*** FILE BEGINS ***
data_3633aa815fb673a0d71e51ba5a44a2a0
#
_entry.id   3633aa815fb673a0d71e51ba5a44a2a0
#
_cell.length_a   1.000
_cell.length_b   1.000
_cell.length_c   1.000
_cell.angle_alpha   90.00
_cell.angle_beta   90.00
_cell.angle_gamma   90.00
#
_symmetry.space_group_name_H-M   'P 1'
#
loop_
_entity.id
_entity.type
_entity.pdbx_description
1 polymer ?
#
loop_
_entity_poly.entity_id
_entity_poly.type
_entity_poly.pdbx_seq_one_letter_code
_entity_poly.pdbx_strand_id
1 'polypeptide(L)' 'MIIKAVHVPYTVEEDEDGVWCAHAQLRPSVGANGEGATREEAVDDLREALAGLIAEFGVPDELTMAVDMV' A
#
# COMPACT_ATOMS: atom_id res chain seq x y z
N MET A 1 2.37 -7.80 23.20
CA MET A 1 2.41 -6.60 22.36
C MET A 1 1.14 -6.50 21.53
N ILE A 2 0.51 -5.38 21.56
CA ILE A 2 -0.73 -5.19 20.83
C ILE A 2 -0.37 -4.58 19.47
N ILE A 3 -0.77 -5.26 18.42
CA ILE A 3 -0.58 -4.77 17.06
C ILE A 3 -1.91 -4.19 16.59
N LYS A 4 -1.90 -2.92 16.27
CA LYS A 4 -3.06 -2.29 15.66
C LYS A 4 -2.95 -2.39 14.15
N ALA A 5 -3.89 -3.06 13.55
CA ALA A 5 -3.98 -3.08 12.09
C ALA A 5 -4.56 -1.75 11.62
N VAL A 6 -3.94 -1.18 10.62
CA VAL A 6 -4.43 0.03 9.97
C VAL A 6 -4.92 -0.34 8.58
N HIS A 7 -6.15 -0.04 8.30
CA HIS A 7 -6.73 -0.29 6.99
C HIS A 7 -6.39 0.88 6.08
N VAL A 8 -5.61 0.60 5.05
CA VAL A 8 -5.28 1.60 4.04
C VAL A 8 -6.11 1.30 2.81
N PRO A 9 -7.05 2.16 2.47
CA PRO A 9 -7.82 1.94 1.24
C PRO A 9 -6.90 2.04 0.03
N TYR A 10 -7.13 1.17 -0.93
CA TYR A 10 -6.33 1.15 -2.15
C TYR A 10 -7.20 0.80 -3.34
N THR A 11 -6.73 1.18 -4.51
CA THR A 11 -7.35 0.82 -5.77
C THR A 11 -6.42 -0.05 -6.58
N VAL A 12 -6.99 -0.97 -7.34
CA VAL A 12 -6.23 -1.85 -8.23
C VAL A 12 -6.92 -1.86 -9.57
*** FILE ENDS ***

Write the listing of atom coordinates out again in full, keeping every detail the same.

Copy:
data_3633aa815fb673a0d71e51ba5a44a2a0
#
_entry.id   3633aa815fb673a0d71e51ba5a44a2a0
#
_cell.length_a   1.000
_cell.length_b   1.000
_cell.length_c   1.000
_cell.angle_alpha   90.00
_cell.angle_beta   90.00
_cell.angle_gamma   90.00
#
_symmetry.space_group_name_H-M   'P 1'
#
loop_
_entity.id
_entity.type
_entity.pdbx_description
1 polymer ?
#
loop_
_entity_poly.entity_id
_entity_poly.type
_entity_poly.pdbx_seq_one_letter_code
_entity_poly.pdbx_strand_id
1 'polypeptide(L)' 'MIIKAVHVPYTVEEDEDGVWCAHAQLRPSVGANGEGATREEAVDDLREALAGLIAEFGVPDELTMAVDMV' A
#
# COMPACT_ATOMS: atom_id res chain seq x y z
N MET A 1 2.37 -7.80 23.20
CA MET A 1 2.41 -6.60 22.36
C MET A 1 1.14 -6.50 21.53
N ILE A 2 0.51 -5.38 21.56
CA ILE A 2 -0.73 -5.19 20.83
C ILE A 2 -0.37 -4.58 19.47
N ILE A 3 -0.77 -5.26 18.42
CA ILE A 3 -0.58 -4.77 17.06
C ILE A 3 -1.91 -4.19 16.59
N LYS A 4 -1.90 -2.92 16.27
CA LYS A 4 -3.06 -2.29 15.66
C LYS A 4 -2.95 -2.39 14.15
N ALA A 5 -3.89 -3.06 13.55
CA ALA A 5 -3.98 -3.08 12.09
C ALA A 5 -4.56 -1.75 11.62
N VAL A 6 -3.94 -1.18 10.62
CA VAL A 6 -4.43 0.03 9.97
C VAL A 6 -4.92 -0.34 8.58
N HIS A 7 -6.15 -0.04 8.30
CA HIS A 7 -6.73 -0.29 6.99
C HIS A 7 -6.39 0.88 6.08
N VAL A 8 -5.61 0.60 5.05
CA VAL A 8 -5.28 1.60 4.04
C VAL A 8 -6.11 1.30 2.81
N PRO A 9 -7.05 2.16 2.47
CA PRO A 9 -7.82 1.94 1.24
C PRO A 9 -6.90 2.04 0.03
N TYR A 10 -7.13 1.17 -0.93
CA TYR A 10 -6.33 1.15 -2.15
C TYR A 10 -7.20 0.80 -3.34
N THR A 11 -6.73 1.18 -4.51
CA THR A 11 -7.35 0.82 -5.77
C THR A 11 -6.42 -0.05 -6.58
N VAL A 12 -6.99 -0.97 -7.34
CA VAL A 12 -6.23 -1.85 -8.23
C VAL A 12 -6.92 -1.86 -9.57